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Last Night in Twisted River by John Irving
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Last Night in Twisted River (2009)

by John Irving

Other authors: Halvor Kristiansen (Translator)

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2,0011093,355 (3.78)113
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Showing 1-5 of 93 (next | show all)
I enjoy John Irving's writing style. he makes me laugh and sometimes cry. His characters have consistent qualities. A young boy attracted to older women is a frequent theme. This book is a lot about a young boy's idealization of an older man and the trials of his biological father as they are running to escape the law for a crime the boy committed. All the threads of the story come together in a realistic way. John Irving 's portrayal of women is interesting, idealized and kind. ( )
  padmacatell | Sep 8, 2014 |
good story. excellent character description. i thot about this alot and i think my problem is thst the characters have no resl soul. i come away not knowing what they live and have passion for..... author uses the bully pulpit to mock george w. and republicans. hes very good at telling us what he is against but never tells us what he is for! this tells me he is just regurgitating what he has heard from people he wsnts to impress without showing us his own soul.....no soul....all political correctness. and bte the political discussion had no place in the novel at all. he just rammed it in. too bad... ( )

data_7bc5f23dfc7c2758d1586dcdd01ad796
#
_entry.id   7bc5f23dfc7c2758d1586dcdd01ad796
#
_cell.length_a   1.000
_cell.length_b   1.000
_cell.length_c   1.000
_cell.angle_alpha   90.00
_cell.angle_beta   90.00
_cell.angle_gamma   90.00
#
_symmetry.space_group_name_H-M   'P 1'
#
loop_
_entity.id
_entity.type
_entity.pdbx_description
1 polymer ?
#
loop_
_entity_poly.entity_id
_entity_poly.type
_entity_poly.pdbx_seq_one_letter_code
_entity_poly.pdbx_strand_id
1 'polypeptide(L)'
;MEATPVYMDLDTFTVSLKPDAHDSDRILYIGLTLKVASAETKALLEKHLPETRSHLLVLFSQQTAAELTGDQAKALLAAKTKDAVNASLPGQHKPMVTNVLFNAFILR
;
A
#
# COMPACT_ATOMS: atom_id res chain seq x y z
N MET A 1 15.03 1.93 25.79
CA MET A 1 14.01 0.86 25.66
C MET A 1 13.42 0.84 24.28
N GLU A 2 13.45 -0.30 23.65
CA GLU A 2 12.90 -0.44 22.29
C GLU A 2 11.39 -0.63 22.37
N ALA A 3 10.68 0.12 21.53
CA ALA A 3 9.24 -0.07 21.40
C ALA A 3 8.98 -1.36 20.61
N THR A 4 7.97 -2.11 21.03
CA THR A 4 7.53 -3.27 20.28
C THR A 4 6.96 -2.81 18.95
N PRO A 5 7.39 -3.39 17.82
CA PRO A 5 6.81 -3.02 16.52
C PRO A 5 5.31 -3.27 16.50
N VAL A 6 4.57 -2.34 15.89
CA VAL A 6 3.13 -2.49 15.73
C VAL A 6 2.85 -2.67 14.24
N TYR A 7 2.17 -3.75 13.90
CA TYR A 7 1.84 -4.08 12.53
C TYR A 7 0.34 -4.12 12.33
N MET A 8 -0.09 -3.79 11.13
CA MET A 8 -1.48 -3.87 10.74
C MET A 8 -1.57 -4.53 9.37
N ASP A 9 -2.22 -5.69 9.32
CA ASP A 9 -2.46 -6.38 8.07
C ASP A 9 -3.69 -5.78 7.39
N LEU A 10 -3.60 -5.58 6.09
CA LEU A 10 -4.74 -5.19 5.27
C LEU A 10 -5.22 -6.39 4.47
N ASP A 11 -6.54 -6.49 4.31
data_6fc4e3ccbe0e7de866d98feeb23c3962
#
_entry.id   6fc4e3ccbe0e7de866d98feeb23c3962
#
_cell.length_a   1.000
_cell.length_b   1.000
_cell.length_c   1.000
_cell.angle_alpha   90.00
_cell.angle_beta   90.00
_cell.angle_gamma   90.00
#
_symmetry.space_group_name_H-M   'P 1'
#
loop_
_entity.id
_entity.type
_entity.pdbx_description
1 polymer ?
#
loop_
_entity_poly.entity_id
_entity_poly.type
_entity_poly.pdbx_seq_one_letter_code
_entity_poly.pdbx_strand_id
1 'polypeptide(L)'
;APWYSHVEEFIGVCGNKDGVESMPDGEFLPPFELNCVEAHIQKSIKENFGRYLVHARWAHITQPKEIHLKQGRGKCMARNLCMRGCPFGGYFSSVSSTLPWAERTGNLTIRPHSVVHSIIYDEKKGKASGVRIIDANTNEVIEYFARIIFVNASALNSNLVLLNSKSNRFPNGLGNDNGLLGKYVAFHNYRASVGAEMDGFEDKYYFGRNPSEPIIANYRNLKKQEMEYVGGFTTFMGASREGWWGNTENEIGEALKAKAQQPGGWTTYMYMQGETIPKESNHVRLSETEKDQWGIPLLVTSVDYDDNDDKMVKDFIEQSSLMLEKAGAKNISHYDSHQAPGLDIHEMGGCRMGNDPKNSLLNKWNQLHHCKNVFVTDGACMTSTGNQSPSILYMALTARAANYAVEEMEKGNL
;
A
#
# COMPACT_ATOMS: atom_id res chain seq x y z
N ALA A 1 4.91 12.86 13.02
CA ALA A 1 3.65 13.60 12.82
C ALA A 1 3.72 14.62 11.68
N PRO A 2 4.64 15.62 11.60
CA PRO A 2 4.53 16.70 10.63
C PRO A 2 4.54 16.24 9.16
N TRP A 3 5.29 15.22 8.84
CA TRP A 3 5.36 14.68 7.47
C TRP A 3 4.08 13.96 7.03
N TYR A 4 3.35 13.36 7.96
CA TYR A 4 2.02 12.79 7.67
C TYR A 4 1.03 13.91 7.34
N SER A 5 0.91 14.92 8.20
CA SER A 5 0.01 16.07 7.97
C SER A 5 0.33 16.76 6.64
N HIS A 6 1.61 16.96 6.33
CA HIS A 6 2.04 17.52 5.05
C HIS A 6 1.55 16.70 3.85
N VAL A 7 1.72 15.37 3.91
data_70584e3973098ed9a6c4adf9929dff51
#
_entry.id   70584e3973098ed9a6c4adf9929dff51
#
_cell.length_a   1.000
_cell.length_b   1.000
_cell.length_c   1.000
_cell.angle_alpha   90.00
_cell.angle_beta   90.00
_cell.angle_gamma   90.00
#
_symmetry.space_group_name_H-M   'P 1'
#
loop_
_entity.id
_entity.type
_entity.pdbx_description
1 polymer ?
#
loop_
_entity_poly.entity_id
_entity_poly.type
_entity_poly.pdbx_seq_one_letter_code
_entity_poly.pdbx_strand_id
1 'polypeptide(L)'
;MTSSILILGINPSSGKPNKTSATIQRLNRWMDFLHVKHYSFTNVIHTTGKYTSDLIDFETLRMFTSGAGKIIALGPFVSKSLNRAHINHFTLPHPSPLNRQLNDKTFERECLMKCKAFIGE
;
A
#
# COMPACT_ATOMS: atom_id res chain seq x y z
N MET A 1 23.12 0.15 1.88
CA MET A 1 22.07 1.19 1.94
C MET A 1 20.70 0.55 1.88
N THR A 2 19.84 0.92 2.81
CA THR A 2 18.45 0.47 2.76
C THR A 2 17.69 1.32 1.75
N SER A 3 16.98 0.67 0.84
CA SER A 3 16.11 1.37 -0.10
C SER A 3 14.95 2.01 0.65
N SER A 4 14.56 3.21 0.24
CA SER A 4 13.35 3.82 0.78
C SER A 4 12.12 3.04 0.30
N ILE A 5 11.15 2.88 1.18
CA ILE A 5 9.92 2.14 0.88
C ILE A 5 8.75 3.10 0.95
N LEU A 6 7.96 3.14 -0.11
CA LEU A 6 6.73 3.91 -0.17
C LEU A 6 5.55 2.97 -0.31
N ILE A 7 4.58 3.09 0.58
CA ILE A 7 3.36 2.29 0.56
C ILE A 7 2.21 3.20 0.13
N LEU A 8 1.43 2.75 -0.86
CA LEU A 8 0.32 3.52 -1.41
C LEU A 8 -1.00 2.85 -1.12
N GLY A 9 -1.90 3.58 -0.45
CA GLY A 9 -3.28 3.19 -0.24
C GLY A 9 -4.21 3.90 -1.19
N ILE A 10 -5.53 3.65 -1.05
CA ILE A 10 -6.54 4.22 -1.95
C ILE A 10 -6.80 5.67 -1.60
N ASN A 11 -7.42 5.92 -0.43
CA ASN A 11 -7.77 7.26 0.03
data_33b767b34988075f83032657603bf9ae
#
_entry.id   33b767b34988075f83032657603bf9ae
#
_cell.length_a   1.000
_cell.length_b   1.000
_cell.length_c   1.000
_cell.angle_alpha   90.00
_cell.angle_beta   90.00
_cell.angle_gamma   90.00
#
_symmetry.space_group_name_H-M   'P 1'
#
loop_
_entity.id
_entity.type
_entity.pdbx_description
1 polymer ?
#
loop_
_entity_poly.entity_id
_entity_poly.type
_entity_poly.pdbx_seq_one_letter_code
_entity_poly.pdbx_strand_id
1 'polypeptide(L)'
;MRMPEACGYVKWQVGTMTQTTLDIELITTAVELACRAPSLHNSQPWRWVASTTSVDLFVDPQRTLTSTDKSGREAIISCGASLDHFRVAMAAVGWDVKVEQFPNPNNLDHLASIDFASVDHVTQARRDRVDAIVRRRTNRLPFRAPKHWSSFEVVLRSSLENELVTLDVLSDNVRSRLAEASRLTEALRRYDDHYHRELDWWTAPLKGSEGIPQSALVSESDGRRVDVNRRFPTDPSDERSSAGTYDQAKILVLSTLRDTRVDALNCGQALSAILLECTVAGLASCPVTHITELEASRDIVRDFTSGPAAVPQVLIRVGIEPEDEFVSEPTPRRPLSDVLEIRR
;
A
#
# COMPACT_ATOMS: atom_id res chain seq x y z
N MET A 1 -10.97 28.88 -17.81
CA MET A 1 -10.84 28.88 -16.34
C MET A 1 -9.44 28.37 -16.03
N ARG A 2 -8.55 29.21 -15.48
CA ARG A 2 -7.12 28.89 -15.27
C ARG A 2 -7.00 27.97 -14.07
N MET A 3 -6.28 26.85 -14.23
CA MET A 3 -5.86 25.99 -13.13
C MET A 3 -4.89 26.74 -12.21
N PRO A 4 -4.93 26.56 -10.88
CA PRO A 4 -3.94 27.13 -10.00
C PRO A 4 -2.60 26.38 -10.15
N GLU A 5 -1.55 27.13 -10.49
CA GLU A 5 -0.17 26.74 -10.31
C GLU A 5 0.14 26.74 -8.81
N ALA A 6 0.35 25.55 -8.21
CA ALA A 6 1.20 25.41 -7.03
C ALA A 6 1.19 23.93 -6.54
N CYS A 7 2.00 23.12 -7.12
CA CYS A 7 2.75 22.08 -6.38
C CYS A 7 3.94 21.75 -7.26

pife43 | Jul 23, 2014 |
A good story hijacked by an editorial. ( )
  lanewillson | Jun 21, 2014 |
If you've ever thought about writing a book, John Irving gives some insights into his writing process in this book. I enjoy John Irving's bizarre take on life, and this book did not disappoint. ( )
  vdunn | Apr 30, 2014 |
My only problem with John Irving novels is that nothing will ever be as good as A Prayer for Owen Meany. This was good. The characters were developed deeply and thoroughly, but the end left something to be desired. ( )
  steadfastreader | Mar 18, 2014 |
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The coy hints of connections between the author and the narrator have been forced onto a plot that can’t accommodate them, and the fact that Danny is a famous novelist too often seems a mere contrivance, giving Irving a convenient opportunity to include rambling background information and to air his own ideas about writing. In his bid to make something “serious,” Irving has risked distracting readers from what otherwise could be a moving, cohesive story.
 
I thought I was heading for another “The Cider House Rules,” my personal favorite of his novels. But the full reading experience ended up being more like “A Widow for One Year,” where one outstanding section has to carry the weight of the whole book. And at 554 pages, that’s a lot to carry.
 
Irving playfully invents a story that’s as much about the pleasures of reading one of his novels as it is anything else, until it poignantly turns into a paean for a dying art and a plea for the idea of the story. This could all seem self-indulgent. Instead, it’s Irving’s best since the ’80s.